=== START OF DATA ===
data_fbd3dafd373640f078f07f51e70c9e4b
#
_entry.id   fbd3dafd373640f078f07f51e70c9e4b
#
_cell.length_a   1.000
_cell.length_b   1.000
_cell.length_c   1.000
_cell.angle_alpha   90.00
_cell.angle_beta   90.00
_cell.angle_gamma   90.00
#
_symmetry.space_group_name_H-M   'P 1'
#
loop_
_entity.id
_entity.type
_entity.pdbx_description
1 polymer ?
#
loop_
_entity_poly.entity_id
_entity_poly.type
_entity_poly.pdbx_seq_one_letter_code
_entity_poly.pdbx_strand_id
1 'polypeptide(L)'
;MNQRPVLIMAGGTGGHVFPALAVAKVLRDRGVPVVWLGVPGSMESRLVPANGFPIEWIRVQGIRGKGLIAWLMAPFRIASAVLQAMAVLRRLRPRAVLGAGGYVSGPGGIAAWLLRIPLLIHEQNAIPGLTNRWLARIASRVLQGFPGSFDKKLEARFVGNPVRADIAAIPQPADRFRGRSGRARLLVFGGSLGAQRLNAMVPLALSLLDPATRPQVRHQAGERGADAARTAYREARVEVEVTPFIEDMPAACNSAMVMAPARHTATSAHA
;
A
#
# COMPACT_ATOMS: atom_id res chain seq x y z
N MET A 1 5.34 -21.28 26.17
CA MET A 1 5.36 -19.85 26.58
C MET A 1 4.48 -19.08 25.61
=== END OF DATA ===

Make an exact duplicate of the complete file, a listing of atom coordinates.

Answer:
data_fbd3dafd373640f078f07f51e70c9e4b
#
_entry.id   fbd3dafd373640f078f07f51e70c9e4b
#
_cell.length_a   1.000
_cell.length_b   1.000
_cell.length_c   1.000
_cell.angle_alpha   90.00
_cell.angle_beta   90.00
_cell.angle_gamma   90.00
#
_symmetry.space_group_name_H-M   'P 1'
#
loop_
_entity.id
_entity.type
_entity.pdbx_description
1 polymer ?
#
loop_
_entity_poly.entity_id
_entity_poly.type
_entity_poly.pdbx_seq_one_letter_code
_entity_poly.pdbx_strand_id
1 'polypeptide(L)'
;MNQRPVLIMAGGTGGHVFPALAVAKVLRDRGVPVVWLGVPGSMESRLVPANGFPIEWIRVQGIRGKGLIAWLMAPFRIASAVLQAMAVLRRLRPRAVLGAGGYVSGPGGIAAWLLRIPLLIHEQNAIPGLTNRWLARIASRVLQGFPGSFDKKLEARFVGNPVRADIAAIPQPADRFRGRSGRARLLVFGGSLGAQRLNAMVPLALSLLDPATRPQVRHQAGERGADAARTAYREARVEVEVTPFIEDMPAACNSAMVMAPARHTATSAHA
;
A
#
# COMPACT_ATOMS: atom_id res chain seq x y z
N MET A 1 5.34 -21.28 26.17
CA MET A 1 5.36 -19.85 26.58
C MET A 1 4.48 -19.08 25.61